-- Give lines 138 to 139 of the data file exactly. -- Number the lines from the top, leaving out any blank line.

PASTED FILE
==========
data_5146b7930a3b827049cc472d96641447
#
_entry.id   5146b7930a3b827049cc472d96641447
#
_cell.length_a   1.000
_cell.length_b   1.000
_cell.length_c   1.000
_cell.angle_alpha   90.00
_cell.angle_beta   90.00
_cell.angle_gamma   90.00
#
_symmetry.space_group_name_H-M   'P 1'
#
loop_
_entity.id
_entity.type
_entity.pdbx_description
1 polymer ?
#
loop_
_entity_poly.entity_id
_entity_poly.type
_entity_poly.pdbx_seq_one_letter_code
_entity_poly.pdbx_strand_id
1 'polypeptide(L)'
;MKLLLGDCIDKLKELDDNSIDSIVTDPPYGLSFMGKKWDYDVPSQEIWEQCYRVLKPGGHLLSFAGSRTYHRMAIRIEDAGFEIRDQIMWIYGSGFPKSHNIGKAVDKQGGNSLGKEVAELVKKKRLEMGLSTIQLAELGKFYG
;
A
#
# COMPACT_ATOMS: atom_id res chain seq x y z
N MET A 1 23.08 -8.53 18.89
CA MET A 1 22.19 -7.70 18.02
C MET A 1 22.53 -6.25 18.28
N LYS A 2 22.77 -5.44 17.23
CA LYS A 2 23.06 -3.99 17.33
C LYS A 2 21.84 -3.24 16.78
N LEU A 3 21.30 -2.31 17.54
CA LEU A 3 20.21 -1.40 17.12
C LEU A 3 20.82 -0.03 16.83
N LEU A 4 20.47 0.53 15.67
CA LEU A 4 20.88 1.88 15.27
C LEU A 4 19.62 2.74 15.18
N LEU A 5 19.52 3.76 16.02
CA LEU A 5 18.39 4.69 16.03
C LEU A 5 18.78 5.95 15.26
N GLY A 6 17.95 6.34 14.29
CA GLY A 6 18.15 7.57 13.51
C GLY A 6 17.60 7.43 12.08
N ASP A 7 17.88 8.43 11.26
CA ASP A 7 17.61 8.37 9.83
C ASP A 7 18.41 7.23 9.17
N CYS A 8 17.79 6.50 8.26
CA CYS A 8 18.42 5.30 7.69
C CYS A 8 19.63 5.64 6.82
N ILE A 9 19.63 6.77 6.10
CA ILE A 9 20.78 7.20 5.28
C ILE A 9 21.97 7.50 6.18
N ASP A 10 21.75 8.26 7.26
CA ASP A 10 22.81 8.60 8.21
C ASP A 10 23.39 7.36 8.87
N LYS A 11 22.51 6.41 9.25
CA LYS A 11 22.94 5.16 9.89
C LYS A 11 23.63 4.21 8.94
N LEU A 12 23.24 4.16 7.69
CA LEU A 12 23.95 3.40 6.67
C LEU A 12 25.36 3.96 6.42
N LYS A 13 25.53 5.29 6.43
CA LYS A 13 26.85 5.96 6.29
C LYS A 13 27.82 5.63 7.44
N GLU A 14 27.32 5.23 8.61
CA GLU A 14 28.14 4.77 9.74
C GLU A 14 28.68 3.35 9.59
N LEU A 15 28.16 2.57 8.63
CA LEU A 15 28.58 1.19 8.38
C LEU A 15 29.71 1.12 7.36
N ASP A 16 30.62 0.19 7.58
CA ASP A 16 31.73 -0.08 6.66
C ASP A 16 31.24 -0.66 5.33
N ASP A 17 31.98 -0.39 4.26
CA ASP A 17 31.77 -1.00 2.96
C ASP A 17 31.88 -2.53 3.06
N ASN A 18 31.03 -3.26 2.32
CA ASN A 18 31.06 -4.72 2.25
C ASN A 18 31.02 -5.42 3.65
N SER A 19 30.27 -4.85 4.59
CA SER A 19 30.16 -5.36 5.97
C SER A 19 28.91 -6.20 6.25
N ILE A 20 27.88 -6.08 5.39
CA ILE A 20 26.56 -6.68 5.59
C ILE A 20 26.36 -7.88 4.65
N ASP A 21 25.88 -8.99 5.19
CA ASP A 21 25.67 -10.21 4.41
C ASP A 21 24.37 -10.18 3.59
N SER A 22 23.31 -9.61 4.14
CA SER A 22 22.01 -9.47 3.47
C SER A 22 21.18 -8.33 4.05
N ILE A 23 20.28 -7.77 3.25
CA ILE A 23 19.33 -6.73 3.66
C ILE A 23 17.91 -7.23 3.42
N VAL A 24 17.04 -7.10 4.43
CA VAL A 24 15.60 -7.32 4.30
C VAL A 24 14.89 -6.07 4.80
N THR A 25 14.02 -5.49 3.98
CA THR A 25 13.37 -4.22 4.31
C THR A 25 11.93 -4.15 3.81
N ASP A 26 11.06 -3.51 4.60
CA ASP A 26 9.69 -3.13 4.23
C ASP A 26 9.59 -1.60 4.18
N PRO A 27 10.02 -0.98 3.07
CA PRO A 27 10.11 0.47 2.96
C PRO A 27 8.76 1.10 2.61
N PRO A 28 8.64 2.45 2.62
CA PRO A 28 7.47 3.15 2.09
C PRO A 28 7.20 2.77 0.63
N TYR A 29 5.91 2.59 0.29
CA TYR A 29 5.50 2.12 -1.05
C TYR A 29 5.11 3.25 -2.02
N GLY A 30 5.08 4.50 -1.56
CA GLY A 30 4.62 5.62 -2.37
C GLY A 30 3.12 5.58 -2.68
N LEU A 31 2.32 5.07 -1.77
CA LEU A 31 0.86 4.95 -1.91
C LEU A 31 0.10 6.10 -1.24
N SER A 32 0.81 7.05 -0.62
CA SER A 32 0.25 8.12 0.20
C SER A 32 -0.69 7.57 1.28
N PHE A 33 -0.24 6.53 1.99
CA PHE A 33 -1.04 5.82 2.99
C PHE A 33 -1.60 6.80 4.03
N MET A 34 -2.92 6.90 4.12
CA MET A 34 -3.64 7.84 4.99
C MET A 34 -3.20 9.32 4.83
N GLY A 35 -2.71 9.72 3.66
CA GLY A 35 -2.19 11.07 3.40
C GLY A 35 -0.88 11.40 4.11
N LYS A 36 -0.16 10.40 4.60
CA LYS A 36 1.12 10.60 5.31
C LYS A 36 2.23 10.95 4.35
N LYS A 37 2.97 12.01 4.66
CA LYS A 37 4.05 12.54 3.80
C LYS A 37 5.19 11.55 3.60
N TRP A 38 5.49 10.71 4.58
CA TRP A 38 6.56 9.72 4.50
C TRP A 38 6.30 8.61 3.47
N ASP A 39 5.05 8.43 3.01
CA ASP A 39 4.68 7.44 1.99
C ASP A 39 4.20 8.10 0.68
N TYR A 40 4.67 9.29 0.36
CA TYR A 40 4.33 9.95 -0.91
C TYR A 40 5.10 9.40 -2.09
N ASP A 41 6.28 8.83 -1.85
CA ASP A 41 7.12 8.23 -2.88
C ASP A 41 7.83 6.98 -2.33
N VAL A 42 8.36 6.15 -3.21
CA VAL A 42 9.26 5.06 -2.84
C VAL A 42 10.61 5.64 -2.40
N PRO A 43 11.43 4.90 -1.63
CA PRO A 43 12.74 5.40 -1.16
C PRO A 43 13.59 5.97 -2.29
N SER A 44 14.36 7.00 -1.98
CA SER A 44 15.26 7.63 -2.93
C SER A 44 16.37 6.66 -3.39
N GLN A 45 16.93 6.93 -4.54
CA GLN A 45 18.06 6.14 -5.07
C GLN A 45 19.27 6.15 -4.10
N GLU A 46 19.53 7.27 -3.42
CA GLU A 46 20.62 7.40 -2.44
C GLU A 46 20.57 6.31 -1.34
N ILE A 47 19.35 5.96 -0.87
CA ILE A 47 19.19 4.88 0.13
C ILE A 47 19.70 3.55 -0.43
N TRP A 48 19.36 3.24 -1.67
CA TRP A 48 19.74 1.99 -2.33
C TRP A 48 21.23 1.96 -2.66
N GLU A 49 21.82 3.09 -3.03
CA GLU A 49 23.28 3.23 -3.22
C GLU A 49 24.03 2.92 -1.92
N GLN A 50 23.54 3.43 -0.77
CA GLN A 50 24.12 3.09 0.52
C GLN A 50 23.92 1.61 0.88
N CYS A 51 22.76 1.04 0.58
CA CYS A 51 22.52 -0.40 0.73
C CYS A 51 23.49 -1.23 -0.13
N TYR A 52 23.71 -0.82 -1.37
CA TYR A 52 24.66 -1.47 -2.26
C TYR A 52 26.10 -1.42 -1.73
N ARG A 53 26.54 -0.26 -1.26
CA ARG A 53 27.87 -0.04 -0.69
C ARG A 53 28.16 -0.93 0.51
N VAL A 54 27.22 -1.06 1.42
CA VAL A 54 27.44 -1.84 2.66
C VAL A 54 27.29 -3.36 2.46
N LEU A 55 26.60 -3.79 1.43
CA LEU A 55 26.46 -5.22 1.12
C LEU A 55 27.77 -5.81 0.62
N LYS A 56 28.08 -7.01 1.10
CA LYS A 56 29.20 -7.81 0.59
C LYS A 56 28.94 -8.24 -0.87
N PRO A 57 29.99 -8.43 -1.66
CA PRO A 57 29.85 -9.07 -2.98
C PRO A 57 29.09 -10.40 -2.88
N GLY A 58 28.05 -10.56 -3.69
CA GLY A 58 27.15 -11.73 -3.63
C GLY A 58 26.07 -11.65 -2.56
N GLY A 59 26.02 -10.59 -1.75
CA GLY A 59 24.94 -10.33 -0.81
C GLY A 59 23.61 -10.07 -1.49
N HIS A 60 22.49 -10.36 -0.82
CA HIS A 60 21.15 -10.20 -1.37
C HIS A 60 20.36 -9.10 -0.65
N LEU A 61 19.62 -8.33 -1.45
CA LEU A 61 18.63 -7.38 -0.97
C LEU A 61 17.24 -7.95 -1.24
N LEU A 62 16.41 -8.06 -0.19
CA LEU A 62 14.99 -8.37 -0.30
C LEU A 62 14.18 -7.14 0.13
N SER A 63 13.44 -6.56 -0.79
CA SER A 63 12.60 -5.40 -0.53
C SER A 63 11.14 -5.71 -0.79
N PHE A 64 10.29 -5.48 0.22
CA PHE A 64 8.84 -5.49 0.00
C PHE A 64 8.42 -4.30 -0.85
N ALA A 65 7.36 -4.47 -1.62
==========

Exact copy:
C LYS A 36 2.23 10.95 4.35
N LYS A 37 2.97 12.01 4.66